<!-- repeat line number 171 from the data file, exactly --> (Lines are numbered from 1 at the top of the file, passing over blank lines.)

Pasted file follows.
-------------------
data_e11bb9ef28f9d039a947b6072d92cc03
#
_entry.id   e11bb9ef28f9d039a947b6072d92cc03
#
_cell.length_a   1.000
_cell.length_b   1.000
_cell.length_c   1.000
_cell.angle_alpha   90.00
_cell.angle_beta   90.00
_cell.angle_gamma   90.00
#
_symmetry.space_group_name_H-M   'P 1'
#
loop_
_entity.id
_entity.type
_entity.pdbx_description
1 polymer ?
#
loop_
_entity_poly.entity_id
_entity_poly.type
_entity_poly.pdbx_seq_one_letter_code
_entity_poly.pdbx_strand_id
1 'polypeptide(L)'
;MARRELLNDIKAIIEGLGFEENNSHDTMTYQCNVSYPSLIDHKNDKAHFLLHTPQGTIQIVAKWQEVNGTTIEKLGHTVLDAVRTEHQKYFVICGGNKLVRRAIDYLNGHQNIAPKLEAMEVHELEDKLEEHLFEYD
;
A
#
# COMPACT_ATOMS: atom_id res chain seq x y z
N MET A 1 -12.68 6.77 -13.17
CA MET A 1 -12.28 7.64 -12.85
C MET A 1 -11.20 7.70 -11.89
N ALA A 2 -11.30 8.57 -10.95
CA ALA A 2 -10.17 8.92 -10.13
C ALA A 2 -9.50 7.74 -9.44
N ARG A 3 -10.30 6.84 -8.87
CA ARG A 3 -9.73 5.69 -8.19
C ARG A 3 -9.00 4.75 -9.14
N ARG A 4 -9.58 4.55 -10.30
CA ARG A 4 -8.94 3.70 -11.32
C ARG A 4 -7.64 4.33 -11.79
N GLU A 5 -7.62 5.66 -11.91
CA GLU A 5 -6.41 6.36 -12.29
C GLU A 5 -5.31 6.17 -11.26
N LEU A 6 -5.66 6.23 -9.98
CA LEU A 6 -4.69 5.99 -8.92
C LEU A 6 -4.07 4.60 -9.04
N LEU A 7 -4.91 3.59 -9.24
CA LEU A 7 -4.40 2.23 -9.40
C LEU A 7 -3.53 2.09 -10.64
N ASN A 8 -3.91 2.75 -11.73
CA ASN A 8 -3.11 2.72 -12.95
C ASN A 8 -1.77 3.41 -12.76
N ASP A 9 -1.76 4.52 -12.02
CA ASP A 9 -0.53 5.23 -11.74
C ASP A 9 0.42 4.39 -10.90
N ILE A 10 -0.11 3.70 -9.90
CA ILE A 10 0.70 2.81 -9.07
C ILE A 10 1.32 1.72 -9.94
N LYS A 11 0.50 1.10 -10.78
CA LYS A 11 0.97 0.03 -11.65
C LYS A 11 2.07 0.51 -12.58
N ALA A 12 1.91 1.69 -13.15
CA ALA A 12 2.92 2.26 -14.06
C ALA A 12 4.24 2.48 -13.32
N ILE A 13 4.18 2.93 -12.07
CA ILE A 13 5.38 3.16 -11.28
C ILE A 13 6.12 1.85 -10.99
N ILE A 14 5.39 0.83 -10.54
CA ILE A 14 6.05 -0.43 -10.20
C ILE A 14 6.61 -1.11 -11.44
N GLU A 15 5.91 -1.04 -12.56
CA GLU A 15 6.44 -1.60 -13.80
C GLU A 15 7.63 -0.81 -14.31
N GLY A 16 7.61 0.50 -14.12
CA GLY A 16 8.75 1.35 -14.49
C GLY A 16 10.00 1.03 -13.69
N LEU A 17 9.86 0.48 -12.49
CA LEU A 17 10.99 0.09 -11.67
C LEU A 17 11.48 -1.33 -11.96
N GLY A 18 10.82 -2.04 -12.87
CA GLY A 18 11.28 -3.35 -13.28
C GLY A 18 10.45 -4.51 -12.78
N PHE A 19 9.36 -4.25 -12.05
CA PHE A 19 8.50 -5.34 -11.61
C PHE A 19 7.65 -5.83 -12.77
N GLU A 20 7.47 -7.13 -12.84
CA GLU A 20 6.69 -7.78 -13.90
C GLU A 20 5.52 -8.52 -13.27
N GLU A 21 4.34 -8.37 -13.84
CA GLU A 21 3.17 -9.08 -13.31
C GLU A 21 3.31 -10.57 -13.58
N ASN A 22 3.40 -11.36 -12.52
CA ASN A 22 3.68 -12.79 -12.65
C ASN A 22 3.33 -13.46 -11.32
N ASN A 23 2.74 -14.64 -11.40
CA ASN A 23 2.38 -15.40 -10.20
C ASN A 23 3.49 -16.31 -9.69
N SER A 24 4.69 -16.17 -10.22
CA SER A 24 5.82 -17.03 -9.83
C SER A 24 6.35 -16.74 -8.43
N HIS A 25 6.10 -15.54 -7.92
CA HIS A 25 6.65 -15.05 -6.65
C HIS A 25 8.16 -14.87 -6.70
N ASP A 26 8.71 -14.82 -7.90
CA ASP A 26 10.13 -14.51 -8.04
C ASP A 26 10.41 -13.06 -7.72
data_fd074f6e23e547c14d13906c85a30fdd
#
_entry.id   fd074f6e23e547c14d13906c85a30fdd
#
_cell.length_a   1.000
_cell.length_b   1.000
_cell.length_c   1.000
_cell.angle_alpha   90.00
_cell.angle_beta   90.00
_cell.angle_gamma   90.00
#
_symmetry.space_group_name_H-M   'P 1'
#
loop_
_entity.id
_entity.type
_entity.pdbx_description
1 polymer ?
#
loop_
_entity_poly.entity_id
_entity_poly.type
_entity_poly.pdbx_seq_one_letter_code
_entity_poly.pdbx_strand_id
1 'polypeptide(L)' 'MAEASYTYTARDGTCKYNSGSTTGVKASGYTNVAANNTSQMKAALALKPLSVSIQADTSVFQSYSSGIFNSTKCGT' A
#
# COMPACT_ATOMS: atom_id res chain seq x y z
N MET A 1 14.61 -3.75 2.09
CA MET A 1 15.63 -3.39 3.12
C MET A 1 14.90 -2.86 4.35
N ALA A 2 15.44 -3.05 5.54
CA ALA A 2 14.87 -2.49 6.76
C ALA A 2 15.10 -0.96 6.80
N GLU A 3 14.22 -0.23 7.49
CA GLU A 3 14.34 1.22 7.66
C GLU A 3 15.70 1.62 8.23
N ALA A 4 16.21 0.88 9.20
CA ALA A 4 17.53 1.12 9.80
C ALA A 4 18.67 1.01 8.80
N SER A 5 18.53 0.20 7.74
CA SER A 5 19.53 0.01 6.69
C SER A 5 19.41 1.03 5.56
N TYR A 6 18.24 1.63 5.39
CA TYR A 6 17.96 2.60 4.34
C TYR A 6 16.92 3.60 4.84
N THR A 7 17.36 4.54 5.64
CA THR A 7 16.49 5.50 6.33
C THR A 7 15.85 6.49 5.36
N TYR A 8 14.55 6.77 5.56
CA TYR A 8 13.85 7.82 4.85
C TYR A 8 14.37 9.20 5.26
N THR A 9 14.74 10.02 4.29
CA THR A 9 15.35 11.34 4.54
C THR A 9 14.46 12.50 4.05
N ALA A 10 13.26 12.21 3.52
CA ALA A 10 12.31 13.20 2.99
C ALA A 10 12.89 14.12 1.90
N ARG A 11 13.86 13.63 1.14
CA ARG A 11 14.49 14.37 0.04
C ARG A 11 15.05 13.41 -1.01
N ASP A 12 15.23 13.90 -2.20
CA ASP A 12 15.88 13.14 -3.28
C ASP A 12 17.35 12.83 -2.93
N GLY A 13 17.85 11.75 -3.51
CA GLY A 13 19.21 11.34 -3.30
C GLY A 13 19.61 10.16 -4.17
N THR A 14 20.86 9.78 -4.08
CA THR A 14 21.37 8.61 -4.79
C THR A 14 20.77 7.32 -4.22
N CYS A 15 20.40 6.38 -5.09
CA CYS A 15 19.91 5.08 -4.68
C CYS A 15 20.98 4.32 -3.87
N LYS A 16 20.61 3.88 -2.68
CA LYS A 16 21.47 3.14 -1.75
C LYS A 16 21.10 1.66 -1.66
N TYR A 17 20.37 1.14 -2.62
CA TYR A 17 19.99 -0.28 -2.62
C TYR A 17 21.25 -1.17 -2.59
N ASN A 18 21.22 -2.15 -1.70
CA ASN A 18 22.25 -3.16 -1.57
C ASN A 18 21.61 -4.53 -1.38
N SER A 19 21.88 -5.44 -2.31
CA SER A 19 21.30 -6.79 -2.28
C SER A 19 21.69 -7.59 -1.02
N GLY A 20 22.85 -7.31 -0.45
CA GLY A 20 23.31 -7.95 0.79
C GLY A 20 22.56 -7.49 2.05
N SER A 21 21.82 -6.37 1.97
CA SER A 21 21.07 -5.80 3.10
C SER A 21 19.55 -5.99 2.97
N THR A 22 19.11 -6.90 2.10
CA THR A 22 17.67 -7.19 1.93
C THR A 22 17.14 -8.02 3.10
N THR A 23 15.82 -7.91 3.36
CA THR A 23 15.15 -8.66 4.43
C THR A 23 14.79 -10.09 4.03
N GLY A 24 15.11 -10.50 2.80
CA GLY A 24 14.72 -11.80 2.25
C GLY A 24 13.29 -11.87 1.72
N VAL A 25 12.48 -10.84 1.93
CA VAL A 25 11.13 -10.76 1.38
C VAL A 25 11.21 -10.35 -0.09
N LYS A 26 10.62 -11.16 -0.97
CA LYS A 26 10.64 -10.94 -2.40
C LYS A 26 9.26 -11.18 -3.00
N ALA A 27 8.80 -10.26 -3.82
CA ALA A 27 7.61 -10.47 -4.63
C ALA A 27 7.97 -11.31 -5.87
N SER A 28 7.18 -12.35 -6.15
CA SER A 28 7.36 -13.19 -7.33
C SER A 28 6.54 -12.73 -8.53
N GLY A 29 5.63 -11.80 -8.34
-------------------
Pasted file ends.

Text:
C ASP A 12 17.35 12.83 -2.93